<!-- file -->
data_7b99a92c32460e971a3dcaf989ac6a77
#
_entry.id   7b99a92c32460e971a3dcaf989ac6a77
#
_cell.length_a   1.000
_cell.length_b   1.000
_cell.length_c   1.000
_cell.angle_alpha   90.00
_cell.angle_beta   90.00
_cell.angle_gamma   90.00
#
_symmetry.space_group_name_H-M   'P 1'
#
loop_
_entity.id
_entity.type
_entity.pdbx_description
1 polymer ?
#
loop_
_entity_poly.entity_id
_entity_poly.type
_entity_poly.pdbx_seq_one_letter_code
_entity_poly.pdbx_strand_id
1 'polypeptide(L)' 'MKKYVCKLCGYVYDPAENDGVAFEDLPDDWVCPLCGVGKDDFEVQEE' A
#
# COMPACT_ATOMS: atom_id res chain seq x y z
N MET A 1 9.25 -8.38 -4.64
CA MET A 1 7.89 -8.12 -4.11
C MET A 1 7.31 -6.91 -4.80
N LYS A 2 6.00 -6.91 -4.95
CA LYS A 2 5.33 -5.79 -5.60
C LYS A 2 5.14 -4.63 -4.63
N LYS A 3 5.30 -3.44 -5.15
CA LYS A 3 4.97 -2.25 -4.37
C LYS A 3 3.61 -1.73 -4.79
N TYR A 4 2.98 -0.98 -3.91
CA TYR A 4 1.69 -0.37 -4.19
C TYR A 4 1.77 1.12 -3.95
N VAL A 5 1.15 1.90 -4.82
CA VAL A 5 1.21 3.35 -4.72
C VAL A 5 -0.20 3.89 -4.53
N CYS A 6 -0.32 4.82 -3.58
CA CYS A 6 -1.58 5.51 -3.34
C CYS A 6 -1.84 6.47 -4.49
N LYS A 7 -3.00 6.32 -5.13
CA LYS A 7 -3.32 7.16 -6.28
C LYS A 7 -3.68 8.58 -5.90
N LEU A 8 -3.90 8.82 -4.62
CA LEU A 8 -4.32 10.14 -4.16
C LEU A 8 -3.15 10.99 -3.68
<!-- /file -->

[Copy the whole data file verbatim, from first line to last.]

data_7b99a92c32460e971a3dcaf989ac6a77
#
_entry.id   7b99a92c32460e971a3dcaf989ac6a77
#
_cell.length_a   1.000
_cell.length_b   1.000
_cell.length_c   1.000
_cell.angle_alpha   90.00
_cell.angle_beta   90.00
_cell.angle_gamma   90.00
#
_symmetry.space_group_name_H-M   'P 1'
#
loop_
_entity.id
_entity.type
_entity.pdbx_description
1 polymer ?
#
loop_
_entity_poly.entity_id
_entity_poly.type
_entity_poly.pdbx_seq_one_letter_code
_entity_poly.pdbx_strand_id
1 'polypeptide(L)' 'MKKYVCKLCGYVYDPAENDGVAFEDLPDDWVCPLCGVGKDDFEVQEE' A
#
# COMPACT_ATOMS: atom_id res chain seq x y z
N MET A 1 9.25 -8.38 -4.64
CA MET A 1 7.89 -8.12 -4.11
C MET A 1 7.31 -6.91 -4.80
N LYS A 2 6.00 -6.91 -4.95
CA LYS A 2 5.33 -5.79 -5.60
C LYS A 2 5.14 -4.63 -4.63
N LYS A 3 5.30 -3.44 -5.15
CA LYS A 3 4.97 -2.25 -4.37
C LYS A 3 3.61 -1.73 -4.79
N TYR A 4 2.98 -0.98 -3.91
CA TYR A 4 1.69 -0.37 -4.19
C TYR A 4 1.77 1.12 -3.95
N VAL A 5 1.15 1.90 -4.82
CA VAL A 5 1.21 3.35 -4.72
C VAL A 5 -0.20 3.89 -4.53
N CYS A 6 -0.32 4.82 -3.58
CA CYS A 6 -1.58 5.51 -3.34
C CYS A 6 -1.84 6.47 -4.49
N LYS A 7 -3.00 6.32 -5.13
CA LYS A 7 -3.32 7.16 -6.28
C LYS A 7 -3.68 8.58 -5.90
N LEU A 8 -3.90 8.82 -4.62
CA LEU A 8 -4.32 10.14 -4.16
C LEU A 8 -3.15 10.99 -3.68